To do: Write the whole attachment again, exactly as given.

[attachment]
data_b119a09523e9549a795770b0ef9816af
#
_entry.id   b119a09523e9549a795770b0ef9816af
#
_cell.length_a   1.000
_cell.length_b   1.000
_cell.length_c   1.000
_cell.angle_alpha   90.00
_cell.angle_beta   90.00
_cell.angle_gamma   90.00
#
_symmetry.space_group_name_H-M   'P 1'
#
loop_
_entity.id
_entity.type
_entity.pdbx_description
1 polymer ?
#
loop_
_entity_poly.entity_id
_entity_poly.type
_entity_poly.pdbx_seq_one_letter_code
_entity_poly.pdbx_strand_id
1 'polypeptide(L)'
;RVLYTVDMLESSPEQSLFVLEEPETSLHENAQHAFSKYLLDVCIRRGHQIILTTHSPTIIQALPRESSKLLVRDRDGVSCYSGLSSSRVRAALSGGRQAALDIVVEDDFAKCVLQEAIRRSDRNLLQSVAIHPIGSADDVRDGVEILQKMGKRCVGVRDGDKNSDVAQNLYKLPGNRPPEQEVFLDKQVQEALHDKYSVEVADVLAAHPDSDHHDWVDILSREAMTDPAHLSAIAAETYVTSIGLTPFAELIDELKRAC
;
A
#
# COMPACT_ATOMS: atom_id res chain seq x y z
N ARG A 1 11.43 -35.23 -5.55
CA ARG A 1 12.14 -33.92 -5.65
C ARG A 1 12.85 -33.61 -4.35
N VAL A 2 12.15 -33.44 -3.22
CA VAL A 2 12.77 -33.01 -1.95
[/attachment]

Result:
data_b119a09523e9549a795770b0ef9816af
#
_entry.id   b119a09523e9549a795770b0ef9816af
#
_cell.length_a   1.000
_cell.length_b   1.000
_cell.length_c   1.000
_cell.angle_alpha   90.00
_cell.angle_beta   90.00
_cell.angle_gamma   90.00
#
_symmetry.space_group_name_H-M   'P 1'
#
loop_
_entity.id
_entity.type
_entity.pdbx_description
1 polymer ?
#
loop_
_entity_poly.entity_id
_entity_poly.type
_entity_poly.pdbx_seq_one_letter_code
_entity_poly.pdbx_strand_id
1 'polypeptide(L)'
;RVLYTVDMLESSPEQSLFVLEEPETSLHENAQHAFSKYLLDVCIRRGHQIILTTHSPTIIQALPRESSKLLVRDRDGVSCYSGLSSSRVRAALSGGRQAALDIVVEDDFAKCVLQEAIRRSDRNLLQSVAIHPIGSADDVRDGVEILQKMGKRCVGVRDGDKNSDVAQNLYKLPGNRPPEQEVFLDKQVQEALHDKYSVEVADVLAAHPDSDHHDWVDILSREAMTDPAHLSAIAAETYVTSIGLTPFAELIDELKRAC
;
A
#
# COMPACT_ATOMS: atom_id res chain seq x y z
N ARG A 1 11.43 -35.23 -5.55
CA ARG A 1 12.14 -33.92 -5.65
C ARG A 1 12.85 -33.61 -4.35
N VAL A 2 12.15 -33.44 -3.22
CA VAL A 2 12.77 -33.01 -1.95